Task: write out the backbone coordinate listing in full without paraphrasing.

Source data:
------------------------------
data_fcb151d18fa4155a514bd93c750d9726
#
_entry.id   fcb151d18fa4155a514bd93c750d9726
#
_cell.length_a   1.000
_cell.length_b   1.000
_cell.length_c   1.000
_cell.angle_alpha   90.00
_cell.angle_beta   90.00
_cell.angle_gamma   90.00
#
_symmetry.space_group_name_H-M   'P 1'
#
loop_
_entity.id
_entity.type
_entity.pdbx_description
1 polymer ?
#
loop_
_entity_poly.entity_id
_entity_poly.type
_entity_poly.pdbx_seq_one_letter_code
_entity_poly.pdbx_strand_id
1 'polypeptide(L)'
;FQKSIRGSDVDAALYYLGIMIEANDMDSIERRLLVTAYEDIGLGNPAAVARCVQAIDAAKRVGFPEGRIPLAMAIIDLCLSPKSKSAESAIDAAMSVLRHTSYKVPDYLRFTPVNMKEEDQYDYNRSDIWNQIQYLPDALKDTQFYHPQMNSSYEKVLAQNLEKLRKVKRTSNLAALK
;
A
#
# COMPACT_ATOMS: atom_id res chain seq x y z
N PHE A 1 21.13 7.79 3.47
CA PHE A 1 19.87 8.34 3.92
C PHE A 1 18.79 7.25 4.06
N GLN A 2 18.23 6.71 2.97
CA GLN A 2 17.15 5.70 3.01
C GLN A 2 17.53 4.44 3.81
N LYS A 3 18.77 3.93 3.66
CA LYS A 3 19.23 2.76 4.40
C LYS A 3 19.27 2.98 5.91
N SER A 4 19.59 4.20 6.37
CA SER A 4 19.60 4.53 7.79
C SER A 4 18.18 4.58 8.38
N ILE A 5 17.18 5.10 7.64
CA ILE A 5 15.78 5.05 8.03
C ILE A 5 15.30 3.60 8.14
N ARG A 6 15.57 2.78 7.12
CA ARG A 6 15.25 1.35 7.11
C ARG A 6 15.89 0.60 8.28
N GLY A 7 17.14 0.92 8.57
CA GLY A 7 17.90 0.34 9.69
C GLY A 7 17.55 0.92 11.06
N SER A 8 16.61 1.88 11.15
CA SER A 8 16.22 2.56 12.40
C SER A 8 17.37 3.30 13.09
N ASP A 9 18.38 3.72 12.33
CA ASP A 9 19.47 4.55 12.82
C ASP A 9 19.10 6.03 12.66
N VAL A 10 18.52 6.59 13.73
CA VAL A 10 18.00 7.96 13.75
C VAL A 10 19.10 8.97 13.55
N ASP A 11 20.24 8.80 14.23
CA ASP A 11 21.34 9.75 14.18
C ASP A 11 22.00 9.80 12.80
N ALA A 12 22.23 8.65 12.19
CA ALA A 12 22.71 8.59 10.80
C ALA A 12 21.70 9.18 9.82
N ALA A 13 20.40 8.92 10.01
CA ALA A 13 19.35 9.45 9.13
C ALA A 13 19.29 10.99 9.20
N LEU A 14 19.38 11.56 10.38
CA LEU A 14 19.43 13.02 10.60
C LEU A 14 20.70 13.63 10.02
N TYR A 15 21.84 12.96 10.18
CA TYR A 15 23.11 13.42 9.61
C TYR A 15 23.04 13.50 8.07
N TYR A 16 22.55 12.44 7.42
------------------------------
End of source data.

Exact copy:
data_fcb151d18fa4155a514bd93c750d9726
#
_entry.id   fcb151d18fa4155a514bd93c750d9726
#
_cell.length_a   1.000
_cell.length_b   1.000
_cell.length_c   1.000
_cell.angle_alpha   90.00
_cell.angle_beta   90.00
_cell.angle_gamma   90.00
#
_symmetry.space_group_name_H-M   'P 1'
#
loop_
_entity.id
_entity.type
_entity.pdbx_description
1 polymer ?
#
loop_
_entity_poly.entity_id
_entity_poly.type
_entity_poly.pdbx_seq_one_letter_code
_entity_poly.pdbx_strand_id
1 'polypeptide(L)'
;FQKSIRGSDVDAALYYLGIMIEANDMDSIERRLLVTAYEDIGLGNPAAVARCVQAIDAAKRVGFPEGRIPLAMAIIDLCLSPKSKSAESAIDAAMSVLRHTSYKVPDYLRFTPVNMKEEDQYDYNRSDIWNQIQYLPDALKDTQFYHPQMNSSYEKVLAQNLEKLRKVKRTSNLAALK
;
A
#
# COMPACT_ATOMS: atom_id res chain seq x y z
N PHE A 1 21.13 7.79 3.47
CA PHE A 1 19.87 8.34 3.92
C PHE A 1 18.79 7.25 4.06
N GLN A 2 18.23 6.71 2.97
CA GLN A 2 17.15 5.70 3.01
C GLN A 2 17.53 4.44 3.81
N LYS A 3 18.77 3.93 3.66
CA LYS A 3 19.23 2.76 4.40
C LYS A 3 19.27 2.98 5.91
N SER A 4 19.59 4.20 6.37
CA SER A 4 19.60 4.53 7.79
C SER A 4 18.18 4.58 8.38
N ILE A 5 17.18 5.10 7.64
CA ILE A 5 15.78 5.05 8.03
C ILE A 5 15.30 3.60 8.14
N ARG A 6 15.57 2.78 7.12
CA ARG A 6 15.25 1.35 7.11
C ARG A 6 15.89 0.60 8.28
N GLY A 7 17.14 0.92 8.57
CA GLY A 7 17.90 0.34 9.69
C GLY A 7 17.55 0.92 11.06
N SER A 8 16.61 1.88 11.15
CA SER A 8 16.22 2.56 12.40
C SER A 8 17.37 3.30 13.09
N ASP A 9 18.38 3.72 12.33
CA ASP A 9 19.47 4.55 12.82
C ASP A 9 19.10 6.03 12.66
N VAL A 10 18.52 6.59 13.73
CA VAL A 10 18.00 7.96 13.75
C VAL A 10 19.10 8.97 13.55
N ASP A 11 20.24 8.80 14.23
CA ASP A 11 21.34 9.75 14.18
C ASP A 11 22.00 9.80 12.80
N ALA A 12 22.23 8.65 12.19
CA ALA A 12 22.71 8.59 10.80
C ALA A 12 21.70 9.18 9.82
N ALA A 13 20.40 8.92 10.01
CA ALA A 13 19.35 9.45 9.13
C ALA A 13 19.29 10.99 9.20
N LEU A 14 19.38 11.56 10.38
CA LEU A 14 19.43 13.02 10.60
C LEU A 14 20.70 13.63 10.02
N TYR A 15 21.84 12.96 10.18
CA TYR A 15 23.11 13.42 9.61
C TYR A 15 23.04 13.50 8.07
N TYR A 16 22.55 12.44 7.42